American consumer spending rose under one percent .6% in November, but last month it was little higher, the October’s increase was 1.7%. So spending is trending up. However, the press is reflexively reporting the new data with downbeat phrases like, “spending slowed”; like it was a bad thing.
In contrast to the press this morning I see some good news in this month’s spending numbers from the Commerce department.
American consumers don’t look that unhappy; despite the end of substantial income support from the government — the extra unemployment insurance checks and the looming end of the child tax credit — consumers are still spending and they’re spending a lot.
The spending numbers were already up in October and consumers already spent over $100 billion last month. Consumers went into debt a bit in November, surely buying holiday presents. Though, I acknowledge, consumers may not be all that happy; consumer confidence nudged down a little bit last month.
Savings In Normal Range
Looking a little deeper into this morning’s Commerce Department report on spending I see that personal savings, as a percentage of disposable personal income, is still pretty high, at 6.9%. The savings rate is little lower than it was in the dark days of Summer 2020, when households saved 26% of their income, and lower than April 2021 when households saved 12.6%. Now the saving rate is in normal ranges.
Pay Increases To All The Right People
The other news that might predict good news in the next few months is that wage and salaries are not increasing like they had been, and the big increases are in the lowest-paid occupations. That is good news for an economy that is leading, and shamefully has led, wealthy nations in producing low wage jobs. Over 23 percent of jobs in the US are low-wage compared to the OECD average of 13.9% and the Netherlands at 6.4%, Italy at 4.2%. Even in Chile, only 11.8% of Chilean jobs are considered low wage.
That American retail, leisure, and hospitality jobs are paying more could mean an healthy boost of aggregate demand in all the right places for all the right people. Local neighborhoods may be the first to benefit which may help fuel the small business sector. An economy needs adequate income from the nation’s workers to spur investment and create healthy communities.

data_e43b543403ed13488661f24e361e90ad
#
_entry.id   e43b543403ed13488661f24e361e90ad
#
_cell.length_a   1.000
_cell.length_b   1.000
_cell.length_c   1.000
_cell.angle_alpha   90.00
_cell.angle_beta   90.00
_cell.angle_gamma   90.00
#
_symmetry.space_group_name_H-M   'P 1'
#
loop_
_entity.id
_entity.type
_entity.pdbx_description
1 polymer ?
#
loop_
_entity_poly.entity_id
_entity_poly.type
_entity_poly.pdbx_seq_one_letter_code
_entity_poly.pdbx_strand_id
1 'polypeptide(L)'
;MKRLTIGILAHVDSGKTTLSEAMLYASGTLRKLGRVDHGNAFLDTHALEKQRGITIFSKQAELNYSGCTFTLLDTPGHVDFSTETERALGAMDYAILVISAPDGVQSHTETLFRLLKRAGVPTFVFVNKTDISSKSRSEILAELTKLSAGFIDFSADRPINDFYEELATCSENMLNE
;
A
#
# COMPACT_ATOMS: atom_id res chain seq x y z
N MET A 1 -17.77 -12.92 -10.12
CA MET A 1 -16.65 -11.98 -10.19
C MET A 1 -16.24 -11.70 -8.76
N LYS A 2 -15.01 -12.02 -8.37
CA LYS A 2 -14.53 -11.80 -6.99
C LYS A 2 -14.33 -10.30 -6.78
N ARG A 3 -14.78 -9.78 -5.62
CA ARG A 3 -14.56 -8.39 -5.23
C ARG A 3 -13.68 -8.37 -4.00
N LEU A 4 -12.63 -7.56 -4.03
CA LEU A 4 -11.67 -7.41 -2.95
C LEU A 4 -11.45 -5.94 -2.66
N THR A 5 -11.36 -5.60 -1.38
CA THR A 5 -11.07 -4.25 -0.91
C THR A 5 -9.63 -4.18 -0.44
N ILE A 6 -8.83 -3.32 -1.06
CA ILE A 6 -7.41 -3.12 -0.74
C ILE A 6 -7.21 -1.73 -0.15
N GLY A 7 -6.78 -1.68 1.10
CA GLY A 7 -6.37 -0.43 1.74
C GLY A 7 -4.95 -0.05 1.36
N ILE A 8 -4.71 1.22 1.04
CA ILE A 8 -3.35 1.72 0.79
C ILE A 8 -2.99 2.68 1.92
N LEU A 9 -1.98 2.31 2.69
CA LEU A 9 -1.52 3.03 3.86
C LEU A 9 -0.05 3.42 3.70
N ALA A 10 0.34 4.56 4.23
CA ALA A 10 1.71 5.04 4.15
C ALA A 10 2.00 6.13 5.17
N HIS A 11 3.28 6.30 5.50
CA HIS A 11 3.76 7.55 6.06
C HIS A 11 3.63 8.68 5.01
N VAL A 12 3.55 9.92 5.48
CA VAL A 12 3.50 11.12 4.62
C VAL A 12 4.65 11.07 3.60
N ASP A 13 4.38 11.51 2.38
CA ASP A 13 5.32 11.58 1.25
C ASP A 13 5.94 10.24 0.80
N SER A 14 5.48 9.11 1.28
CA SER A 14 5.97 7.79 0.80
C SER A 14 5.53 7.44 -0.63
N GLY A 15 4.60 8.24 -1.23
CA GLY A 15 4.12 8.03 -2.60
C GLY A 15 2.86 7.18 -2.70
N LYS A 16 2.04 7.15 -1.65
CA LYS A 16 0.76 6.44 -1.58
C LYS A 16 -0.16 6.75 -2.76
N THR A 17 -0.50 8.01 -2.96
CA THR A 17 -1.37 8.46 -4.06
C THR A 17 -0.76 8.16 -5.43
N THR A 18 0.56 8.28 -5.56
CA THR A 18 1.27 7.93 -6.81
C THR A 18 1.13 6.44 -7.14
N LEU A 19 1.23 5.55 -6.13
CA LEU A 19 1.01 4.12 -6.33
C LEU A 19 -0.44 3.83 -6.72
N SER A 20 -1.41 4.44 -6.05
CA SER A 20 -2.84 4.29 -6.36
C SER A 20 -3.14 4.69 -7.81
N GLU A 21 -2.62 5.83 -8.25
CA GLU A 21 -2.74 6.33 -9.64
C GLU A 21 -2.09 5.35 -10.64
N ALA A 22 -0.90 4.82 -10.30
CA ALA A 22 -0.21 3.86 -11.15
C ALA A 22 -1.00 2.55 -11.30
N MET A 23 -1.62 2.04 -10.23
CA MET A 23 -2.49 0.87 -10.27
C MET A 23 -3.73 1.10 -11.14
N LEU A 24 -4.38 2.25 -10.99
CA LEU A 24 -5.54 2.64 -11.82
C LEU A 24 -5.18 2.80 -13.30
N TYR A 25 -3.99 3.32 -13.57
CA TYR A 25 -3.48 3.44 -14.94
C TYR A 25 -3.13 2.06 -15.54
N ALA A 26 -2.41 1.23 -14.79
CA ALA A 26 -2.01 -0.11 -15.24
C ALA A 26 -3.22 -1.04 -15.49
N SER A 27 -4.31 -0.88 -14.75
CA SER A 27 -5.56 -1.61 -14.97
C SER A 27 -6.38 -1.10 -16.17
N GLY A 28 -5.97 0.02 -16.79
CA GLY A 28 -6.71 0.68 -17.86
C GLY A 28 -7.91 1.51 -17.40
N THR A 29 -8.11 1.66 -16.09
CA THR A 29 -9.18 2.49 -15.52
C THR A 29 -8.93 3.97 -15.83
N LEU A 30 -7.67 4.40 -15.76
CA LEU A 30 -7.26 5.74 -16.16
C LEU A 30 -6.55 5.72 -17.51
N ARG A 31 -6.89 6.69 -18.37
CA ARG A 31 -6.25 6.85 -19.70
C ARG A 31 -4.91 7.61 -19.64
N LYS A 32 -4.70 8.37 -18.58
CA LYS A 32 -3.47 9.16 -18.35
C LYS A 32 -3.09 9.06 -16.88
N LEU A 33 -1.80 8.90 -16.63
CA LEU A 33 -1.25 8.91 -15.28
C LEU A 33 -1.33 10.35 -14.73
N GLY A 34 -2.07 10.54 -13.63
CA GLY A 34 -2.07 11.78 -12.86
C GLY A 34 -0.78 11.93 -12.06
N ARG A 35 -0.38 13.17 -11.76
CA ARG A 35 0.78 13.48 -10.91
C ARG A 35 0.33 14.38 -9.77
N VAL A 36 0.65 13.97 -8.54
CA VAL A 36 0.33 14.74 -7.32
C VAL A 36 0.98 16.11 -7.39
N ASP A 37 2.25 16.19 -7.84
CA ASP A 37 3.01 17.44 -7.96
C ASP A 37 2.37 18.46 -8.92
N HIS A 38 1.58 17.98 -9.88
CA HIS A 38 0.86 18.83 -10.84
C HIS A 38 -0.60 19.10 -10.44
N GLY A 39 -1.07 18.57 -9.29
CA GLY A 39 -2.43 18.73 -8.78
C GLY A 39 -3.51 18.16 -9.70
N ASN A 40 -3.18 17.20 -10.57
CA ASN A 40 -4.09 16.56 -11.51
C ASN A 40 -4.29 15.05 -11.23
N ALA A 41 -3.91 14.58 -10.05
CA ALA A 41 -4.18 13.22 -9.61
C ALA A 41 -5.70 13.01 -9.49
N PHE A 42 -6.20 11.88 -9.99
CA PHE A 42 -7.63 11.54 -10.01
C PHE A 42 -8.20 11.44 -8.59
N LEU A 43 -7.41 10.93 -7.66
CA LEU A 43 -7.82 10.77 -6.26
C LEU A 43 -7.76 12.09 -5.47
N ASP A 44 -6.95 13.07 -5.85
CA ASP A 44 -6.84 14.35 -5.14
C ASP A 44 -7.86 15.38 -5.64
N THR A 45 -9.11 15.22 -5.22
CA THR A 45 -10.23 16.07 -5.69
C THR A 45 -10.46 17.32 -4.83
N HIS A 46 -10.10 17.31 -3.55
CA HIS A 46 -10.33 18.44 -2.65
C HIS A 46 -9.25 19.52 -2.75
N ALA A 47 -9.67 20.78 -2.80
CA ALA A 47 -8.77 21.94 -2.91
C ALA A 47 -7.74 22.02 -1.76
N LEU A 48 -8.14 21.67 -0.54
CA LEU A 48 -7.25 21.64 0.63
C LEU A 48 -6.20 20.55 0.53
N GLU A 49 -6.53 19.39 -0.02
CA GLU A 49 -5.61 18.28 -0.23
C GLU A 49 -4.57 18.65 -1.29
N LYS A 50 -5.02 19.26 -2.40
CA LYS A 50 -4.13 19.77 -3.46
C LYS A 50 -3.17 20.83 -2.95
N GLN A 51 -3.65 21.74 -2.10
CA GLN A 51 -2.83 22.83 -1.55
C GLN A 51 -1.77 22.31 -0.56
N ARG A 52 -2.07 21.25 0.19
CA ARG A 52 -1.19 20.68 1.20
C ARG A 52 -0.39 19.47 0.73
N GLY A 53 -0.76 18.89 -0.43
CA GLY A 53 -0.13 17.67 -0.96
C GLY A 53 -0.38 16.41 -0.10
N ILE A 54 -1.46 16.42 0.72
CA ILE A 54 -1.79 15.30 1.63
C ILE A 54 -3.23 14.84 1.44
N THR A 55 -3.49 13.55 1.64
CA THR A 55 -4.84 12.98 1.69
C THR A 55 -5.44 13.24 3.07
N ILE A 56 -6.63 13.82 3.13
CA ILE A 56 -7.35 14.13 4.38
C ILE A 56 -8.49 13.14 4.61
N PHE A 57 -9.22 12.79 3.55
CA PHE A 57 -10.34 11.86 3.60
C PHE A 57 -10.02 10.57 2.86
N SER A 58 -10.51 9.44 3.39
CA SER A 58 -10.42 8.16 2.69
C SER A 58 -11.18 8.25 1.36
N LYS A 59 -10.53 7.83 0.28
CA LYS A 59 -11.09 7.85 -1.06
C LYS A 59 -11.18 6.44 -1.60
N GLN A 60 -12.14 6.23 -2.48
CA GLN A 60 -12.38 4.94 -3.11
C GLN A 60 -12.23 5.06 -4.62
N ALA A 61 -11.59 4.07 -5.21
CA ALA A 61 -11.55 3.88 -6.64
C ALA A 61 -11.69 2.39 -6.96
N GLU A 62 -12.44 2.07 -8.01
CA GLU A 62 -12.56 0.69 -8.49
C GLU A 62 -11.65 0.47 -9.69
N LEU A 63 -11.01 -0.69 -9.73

Inflation May Subside
And, as a bonus, pay increases in the lowest paid sectors just isn’t enough to bring widespread inflation in the economy. Besides the business sector has a long way has a lot of running room to soften create price hikes since profit have increased steadily this year.
A few weeks ago, the Bureau of Labor Statistics posted that average weekly earnings increased from October 2021 from $1073.97 in the private sector to $1079.84. Average hourly earnings increased from $30.95 in the private sector to $31.03 in November 2021, again in the private sector.
Macroeconomically speaking the anemic and targeted wage increases in the low paid sector may suggest that inflation is not being baked in as wage push inflation period since profits are so high; I will expect retailers to put a hold on price increases if demand stops starts to slough off or if consumers substitute high-priced items, like meat 2 areas that have hardly had any price increases like grains and beans.
Signs Of Recovering
I compare today to the the dark days of 2009 to see what Christmas was like then. Then consumers matched the increase in consumer spending with their increases income, coincidently also in 0.4 percent. Consumer confidence was lower then compared to now as we emerged from that last severe recession.
Overall, it looks like we’re ending the month with news that can justify predicting a slow and stable recovery.